In addition to being a dead ringer for a teenage Spielberg, LaBelle is a fantastic actor. It’s no easy feat to carry a movie on your shoulders, and LaBelle makes the assignment look easy. Williams’ performance will likely be more polarizing; she employs a very mannered speech pattern that works in some situations, but not all. The film also includes memorable short appearances by Seth Rogen, Judd Hirsch, and David Lynch.

Spielberg has provided the moviegoing public with such pleasure over the years that he deserves to have a movie that’s mostly for him. The initial viewing of The Fabelmans left this critic wanting, but perhaps it will gain more traction on a second screening.

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The Fabelmans is now playing in theaters.

Photo by Merie Weismuller Wallace/Universal Pictures and Amblin Entertainment

Gabriel LaBelle in The Fabelmans

Texas billionaire Tilman Fertitta acquires award-winning California resort

tilman goes laguna

Fans of Tilman Fertitta's nationwide hospitality brands are in for a treat. The Billion Dollar Buyer has just secured an award-winning, 30-acre resort in sunny Southern California.

Fertitta has purchased the acclaimed Montage Laguna Beach Resort Hotel, a premier beachfront property in the sunny SoCal getaway destination. Notably, the Montage Laguna Beach Resort Hotel is one of only six hotels in the U.S. to score the Forbes Triple Five-Star hotel status. The Montage has also been included among Travel + Leisure’s Top Hotels in the World.

Image courtesy of Montage Laguna Beach

Fertitta's newest purchase overlooks the ocean in Laguna Beach.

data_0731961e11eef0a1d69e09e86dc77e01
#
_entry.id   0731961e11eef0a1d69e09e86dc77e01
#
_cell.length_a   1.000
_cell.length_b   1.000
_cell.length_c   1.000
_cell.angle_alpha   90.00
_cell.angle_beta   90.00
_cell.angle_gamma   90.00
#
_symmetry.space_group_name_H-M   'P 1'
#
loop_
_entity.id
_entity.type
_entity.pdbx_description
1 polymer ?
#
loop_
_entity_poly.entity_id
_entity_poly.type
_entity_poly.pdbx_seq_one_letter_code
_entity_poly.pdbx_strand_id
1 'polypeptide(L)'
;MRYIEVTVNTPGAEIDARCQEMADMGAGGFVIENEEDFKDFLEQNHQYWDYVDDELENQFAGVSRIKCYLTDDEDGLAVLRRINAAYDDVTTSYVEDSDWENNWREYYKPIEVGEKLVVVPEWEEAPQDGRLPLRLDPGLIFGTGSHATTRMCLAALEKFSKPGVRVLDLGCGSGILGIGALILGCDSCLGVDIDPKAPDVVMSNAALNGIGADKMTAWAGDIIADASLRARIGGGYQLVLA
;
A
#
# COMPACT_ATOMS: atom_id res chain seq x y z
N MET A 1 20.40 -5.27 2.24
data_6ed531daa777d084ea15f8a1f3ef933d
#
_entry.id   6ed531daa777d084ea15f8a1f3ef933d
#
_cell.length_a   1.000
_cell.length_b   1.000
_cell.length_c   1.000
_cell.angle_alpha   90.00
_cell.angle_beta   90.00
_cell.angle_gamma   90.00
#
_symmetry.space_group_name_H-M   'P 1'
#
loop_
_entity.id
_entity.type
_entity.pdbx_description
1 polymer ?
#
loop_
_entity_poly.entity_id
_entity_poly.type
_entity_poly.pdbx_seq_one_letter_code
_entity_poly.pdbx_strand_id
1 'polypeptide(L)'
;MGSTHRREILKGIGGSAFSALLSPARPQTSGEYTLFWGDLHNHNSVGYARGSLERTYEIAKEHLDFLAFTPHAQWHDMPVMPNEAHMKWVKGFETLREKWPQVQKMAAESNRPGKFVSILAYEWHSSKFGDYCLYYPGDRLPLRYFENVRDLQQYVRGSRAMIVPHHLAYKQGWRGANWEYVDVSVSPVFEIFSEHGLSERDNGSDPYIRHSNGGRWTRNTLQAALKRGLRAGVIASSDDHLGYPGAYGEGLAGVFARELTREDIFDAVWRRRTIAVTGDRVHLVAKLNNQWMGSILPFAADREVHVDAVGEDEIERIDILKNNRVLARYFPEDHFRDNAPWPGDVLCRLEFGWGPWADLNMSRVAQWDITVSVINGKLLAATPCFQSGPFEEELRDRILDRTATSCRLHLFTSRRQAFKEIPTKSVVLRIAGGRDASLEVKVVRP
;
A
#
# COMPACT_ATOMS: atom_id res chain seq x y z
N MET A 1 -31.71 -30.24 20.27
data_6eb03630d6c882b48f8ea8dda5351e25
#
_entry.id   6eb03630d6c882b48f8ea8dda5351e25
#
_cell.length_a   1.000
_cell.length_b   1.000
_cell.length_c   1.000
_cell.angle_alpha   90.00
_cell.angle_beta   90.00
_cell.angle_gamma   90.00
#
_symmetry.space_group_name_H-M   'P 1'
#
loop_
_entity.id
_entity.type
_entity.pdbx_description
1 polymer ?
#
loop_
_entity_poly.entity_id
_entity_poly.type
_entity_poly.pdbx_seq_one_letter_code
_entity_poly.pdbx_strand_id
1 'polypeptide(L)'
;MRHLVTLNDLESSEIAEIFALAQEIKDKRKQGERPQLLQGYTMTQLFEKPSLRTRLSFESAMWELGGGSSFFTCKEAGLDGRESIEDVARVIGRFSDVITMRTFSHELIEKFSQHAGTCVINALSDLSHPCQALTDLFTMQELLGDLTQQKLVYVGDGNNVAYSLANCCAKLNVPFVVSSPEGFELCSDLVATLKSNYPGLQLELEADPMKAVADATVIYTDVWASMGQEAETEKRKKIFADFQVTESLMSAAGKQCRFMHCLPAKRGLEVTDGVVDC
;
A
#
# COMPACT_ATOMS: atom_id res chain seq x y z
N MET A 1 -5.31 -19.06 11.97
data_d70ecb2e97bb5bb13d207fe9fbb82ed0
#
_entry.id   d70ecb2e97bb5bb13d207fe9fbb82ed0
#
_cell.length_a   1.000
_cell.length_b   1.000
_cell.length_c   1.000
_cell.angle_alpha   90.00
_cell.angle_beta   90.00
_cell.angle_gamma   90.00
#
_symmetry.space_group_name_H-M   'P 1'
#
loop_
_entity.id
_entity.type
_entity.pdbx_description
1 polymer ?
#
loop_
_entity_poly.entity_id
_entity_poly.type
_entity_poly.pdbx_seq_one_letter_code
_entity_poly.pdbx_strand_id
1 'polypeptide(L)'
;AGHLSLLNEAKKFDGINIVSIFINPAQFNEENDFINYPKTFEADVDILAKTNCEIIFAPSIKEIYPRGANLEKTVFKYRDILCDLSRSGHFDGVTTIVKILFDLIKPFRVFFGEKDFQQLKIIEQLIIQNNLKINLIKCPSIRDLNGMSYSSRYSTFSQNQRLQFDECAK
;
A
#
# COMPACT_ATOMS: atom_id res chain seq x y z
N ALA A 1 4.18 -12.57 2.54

“I am truly thrilled to acquire this world-renowned property and add one of America’s most iconic trophy resorts to our luxury hotel portfolio,” Fertitta noted in a statement. “I have been traveling to Laguna Beach for over 30 years. It is one of my favorite places to visit and one of the most beautiful areas in the world. The Montage is a stunning oceanfront property and one of the premier hotel brands in the world.”

Press materials didn't list the property purchase price, but Law360 reports that the deal is in excess of $660 million.

The Craftsman-style resort sits on a coastal bluff overlooking the Pacific Ocean. Impressive amenities are highlighted by the 20,000-square-foot Spa Montage, which offers eucalyptus steam rooms, dry redwood saunas, ocean air whirlpools, fireplace lounges, a state-of-the-art fitness center, a movement studio, and a lap pool.

More outdoor fun includes two pools and direct beach access, a museum-quality fine art collection, and more than 20,000 square feet of indoor and outdoor meeting space, per press materials.

Every resident space — the 260 guestrooms, including 60 suites, beach bungalow-style rooms, and multi-bedroom villas — boast stunning views of the Pacific.

Dining destinations offer chef-driven interpretations of coastal California flavors inspired by region. The property is designated and included in the distinctive Legend Collection of Preferred Hotels & Resorts Worldwide.

“We are thrilled that Tilman is the new owner of this one-of-a-kind property and welcome him into the Montage family,” said Alan Fuerstman, founder, CEO, and chairman of Montage International. Mary Rogers, the Montage's GM added, “The staff is thrilled to be working with Tilman. Everyone here at the property is tremendously excited about his purchase and look forward to continuing to provide a world-class experience to all of our guests."

Aside from his palatial Post Oak Hotel in Houston, Fertitta also owns 14 other hotel properties around the country, including the award-winning San Luis Resort in Galveston, plus five popular Golden Nugget casino and hotel locations.

Another feather in Fertitta’s luxury portfolio cap is the iconic Huntting Inn, one of the most charming and historic locales in East Hampton, New York.

No stranger to California, Fertitta's presence there includes Catch Seafood and Catch Steak, Mastro’s Ocean Club and Mastro’s Steakhouse, Morton’s The Steakhouse, Del Frisco’s Double Eagle Steakhouse, The Palm, and more — all part of his 60 brands and more than 600 concepts nationwide.